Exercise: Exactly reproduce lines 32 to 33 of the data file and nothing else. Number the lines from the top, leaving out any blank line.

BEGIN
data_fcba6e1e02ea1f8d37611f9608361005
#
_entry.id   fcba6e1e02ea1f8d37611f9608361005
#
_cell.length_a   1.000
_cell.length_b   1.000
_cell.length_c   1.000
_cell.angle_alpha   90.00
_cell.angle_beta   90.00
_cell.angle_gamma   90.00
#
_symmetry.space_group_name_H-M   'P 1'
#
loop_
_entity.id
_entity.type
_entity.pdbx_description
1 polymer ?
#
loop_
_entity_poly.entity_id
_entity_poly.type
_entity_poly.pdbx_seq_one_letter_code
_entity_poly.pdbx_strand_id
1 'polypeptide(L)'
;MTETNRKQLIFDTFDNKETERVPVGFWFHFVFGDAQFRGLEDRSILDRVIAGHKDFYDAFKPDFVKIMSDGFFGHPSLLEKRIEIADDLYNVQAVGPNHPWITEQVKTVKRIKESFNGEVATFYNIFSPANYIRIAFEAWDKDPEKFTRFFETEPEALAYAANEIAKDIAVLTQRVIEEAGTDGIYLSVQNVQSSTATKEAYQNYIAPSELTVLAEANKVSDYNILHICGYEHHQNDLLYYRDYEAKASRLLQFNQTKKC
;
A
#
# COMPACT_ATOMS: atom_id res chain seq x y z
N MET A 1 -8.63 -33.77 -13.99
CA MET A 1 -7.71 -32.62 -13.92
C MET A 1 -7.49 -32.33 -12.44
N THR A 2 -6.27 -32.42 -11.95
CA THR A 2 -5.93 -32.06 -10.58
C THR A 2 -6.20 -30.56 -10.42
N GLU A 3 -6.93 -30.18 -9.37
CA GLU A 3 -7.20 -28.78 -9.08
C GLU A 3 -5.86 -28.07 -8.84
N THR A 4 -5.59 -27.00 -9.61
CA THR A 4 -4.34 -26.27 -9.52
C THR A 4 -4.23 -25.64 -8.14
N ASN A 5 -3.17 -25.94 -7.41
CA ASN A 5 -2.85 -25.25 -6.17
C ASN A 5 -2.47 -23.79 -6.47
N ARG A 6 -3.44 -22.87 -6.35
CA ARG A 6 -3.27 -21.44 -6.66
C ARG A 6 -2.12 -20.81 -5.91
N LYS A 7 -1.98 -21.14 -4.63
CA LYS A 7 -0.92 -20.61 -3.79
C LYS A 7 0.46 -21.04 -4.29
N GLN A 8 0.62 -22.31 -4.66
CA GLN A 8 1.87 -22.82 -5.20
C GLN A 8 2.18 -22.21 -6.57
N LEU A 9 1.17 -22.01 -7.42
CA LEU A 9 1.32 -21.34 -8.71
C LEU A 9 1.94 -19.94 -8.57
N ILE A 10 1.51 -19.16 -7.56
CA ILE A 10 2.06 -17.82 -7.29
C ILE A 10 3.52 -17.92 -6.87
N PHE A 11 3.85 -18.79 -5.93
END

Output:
CA MET A 1 -7.71 -32.62 -13.92
C MET A 1 -7.49 -32.33 -12.44